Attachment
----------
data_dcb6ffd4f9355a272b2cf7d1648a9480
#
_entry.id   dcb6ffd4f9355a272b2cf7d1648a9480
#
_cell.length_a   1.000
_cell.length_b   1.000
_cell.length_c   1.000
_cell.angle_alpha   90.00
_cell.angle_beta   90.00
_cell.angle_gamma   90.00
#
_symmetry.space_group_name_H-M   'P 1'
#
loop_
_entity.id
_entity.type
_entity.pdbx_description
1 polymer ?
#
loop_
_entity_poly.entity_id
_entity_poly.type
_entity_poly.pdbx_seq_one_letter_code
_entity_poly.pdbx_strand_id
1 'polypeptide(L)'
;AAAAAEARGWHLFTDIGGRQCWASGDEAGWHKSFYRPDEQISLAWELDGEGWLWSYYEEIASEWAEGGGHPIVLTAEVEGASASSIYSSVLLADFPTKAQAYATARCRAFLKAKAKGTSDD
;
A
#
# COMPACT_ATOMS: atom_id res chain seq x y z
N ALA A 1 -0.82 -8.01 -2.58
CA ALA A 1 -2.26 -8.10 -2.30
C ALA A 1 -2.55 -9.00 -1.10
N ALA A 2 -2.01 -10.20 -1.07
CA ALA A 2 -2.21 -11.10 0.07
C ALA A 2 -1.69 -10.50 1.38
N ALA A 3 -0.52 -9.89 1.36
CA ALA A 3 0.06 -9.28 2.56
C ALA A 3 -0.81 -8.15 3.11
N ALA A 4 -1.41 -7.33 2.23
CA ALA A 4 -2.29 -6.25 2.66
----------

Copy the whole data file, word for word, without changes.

data_dcb6ffd4f9355a272b2cf7d1648a9480
#
_entry.id   dcb6ffd4f9355a272b2cf7d1648a9480
#
_cell.length_a   1.000
_cell.length_b   1.000
_cell.length_c   1.000
_cell.angle_alpha   90.00
_cell.angle_beta   90.00
_cell.angle_gamma   90.00
#
_symmetry.space_group_name_H-M   'P 1'
#
loop_
_entity.id
_entity.type
_entity.pdbx_description
1 polymer ?
#
loop_
_entity_poly.entity_id
_entity_poly.type
_entity_poly.pdbx_seq_one_letter_code
_entity_poly.pdbx_strand_id
1 'polypeptide(L)'
;AAAAAEARGWHLFTDIGGRQCWASGDEAGWHKSFYRPDEQISLAWELDGEGWLWSYYEEIASEWAEGGGHPIVLTAEVEGASASSIYSSVLLADFPTKAQAYATARCRAFLKAKAKGTSDD
;
A
#
# COMPACT_ATOMS: atom_id res chain seq x y z
N ALA A 1 -0.82 -8.01 -2.58
CA ALA A 1 -2.26 -8.10 -2.30
C ALA A 1 -2.55 -9.00 -1.10
N ALA A 2 -2.01 -10.20 -1.07
CA ALA A 2 -2.21 -11.10 0.07
C ALA A 2 -1.69 -10.50 1.38
N ALA A 3 -0.52 -9.89 1.36
CA ALA A 3 0.06 -9.28 2.56
C ALA A 3 -0.81 -8.15 3.11
N ALA A 4 -1.41 -7.33 2.23
CA ALA A 4 -2.29 -6.25 2.66